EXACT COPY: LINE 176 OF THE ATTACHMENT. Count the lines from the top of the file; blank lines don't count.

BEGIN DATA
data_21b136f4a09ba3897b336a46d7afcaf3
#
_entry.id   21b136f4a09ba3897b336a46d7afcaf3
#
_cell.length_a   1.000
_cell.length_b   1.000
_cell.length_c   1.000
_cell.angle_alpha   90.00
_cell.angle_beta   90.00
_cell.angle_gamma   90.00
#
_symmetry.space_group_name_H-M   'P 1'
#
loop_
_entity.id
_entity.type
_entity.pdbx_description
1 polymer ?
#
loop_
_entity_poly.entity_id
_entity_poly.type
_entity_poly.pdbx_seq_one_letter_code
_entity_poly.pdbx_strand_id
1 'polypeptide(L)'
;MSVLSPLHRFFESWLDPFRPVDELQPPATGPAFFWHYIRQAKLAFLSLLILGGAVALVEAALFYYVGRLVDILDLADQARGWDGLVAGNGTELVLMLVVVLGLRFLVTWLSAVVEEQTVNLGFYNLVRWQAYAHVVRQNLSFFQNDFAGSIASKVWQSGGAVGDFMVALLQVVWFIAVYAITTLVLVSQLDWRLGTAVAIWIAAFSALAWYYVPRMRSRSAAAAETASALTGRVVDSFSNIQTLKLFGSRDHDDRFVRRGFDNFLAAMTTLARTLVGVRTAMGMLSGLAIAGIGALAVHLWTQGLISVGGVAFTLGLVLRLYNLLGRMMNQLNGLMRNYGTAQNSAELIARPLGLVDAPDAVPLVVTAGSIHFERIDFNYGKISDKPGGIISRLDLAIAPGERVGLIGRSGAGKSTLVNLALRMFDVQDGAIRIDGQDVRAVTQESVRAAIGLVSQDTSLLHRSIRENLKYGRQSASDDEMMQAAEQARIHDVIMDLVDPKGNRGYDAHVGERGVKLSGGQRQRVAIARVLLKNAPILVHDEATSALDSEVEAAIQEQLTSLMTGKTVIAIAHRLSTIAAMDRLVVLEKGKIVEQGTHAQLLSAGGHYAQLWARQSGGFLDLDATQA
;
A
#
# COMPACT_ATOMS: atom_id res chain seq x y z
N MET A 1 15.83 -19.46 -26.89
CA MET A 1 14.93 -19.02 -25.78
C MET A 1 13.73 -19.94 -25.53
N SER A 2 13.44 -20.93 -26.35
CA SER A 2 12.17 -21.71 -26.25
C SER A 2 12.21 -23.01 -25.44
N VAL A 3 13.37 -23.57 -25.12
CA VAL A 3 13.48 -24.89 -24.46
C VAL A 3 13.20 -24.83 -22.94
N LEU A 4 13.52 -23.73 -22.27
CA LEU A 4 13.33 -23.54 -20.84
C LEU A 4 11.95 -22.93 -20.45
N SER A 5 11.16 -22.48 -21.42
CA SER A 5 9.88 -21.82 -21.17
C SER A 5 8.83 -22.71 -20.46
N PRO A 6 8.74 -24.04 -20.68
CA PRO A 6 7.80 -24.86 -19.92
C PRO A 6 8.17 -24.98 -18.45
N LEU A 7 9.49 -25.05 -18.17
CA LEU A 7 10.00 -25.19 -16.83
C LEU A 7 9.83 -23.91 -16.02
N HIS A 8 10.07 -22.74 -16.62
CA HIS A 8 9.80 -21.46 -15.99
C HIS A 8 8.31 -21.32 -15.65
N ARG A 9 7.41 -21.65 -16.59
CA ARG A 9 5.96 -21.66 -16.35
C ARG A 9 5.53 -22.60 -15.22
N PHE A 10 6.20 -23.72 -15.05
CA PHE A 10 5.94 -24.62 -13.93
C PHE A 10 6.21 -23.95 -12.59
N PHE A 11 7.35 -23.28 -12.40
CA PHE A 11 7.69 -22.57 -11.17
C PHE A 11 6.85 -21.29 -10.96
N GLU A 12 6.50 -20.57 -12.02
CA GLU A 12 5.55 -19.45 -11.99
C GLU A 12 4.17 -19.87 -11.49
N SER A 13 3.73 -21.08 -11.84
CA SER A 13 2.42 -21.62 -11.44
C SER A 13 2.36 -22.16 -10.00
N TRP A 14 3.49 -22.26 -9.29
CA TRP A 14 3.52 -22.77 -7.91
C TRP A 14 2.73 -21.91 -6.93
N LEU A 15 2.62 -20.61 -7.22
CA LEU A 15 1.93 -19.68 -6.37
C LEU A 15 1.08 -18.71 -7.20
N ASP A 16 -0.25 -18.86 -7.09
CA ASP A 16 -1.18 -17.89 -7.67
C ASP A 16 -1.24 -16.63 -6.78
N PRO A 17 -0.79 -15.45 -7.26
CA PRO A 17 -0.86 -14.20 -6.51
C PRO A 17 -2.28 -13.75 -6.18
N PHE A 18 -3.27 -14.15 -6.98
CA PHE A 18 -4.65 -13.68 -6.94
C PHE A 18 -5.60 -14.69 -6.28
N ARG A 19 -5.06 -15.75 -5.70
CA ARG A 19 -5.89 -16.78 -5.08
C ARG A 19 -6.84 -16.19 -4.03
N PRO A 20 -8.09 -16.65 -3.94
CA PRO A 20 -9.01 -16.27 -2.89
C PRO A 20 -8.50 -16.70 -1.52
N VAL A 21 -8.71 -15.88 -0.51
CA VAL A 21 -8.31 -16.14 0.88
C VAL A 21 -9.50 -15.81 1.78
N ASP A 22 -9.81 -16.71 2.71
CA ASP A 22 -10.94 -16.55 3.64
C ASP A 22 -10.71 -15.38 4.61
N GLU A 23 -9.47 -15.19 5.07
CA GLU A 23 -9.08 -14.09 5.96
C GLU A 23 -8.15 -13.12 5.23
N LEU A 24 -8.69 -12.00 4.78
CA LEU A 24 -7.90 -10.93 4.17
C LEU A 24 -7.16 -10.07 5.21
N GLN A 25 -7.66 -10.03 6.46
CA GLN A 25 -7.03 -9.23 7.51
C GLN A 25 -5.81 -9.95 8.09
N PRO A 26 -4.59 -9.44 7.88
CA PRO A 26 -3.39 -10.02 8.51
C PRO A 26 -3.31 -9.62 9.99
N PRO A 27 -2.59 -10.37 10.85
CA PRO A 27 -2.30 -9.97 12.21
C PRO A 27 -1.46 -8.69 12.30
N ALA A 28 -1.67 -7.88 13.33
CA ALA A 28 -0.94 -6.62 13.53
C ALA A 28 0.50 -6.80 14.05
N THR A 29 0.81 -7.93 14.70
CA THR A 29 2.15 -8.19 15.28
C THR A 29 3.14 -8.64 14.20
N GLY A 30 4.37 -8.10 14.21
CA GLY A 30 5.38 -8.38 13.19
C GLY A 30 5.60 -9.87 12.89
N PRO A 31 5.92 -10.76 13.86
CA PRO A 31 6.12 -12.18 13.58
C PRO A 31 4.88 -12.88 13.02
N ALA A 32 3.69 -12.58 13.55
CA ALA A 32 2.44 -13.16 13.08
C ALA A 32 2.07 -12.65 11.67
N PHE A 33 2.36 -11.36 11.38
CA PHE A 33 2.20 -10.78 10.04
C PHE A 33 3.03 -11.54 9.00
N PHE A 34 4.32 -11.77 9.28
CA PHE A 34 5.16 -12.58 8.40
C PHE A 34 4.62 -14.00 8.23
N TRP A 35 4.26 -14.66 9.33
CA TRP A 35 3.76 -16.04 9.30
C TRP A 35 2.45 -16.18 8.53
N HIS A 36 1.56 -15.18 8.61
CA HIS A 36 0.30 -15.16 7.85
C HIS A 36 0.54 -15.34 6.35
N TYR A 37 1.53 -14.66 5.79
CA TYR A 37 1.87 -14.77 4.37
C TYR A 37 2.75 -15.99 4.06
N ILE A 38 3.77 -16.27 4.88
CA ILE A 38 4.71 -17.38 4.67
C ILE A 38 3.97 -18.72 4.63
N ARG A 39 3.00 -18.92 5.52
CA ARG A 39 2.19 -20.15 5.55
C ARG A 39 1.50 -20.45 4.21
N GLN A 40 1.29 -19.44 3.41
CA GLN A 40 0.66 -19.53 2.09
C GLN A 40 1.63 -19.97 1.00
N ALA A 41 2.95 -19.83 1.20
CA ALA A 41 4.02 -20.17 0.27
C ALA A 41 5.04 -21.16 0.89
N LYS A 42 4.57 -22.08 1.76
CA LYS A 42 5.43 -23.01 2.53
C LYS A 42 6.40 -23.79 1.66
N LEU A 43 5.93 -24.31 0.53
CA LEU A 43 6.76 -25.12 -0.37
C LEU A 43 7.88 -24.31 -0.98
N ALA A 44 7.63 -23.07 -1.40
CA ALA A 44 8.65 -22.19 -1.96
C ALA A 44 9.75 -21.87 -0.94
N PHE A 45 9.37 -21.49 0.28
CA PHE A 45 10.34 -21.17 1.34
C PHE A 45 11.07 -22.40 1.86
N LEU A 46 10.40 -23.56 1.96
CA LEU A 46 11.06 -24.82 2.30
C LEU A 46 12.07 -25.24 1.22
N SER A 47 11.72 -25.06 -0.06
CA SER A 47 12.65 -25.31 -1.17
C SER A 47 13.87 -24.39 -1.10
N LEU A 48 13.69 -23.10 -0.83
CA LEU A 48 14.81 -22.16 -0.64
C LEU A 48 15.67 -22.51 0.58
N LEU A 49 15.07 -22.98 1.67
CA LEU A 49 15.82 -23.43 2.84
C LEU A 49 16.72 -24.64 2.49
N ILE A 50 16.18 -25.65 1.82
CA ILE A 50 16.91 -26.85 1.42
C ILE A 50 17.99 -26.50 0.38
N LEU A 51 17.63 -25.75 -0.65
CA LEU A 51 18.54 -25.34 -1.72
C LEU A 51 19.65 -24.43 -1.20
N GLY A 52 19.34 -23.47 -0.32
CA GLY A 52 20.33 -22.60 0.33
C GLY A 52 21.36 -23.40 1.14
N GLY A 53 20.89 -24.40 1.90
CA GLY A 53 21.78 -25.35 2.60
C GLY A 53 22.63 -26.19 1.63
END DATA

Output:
CA LEU A 49 15.82 -23.43 2.84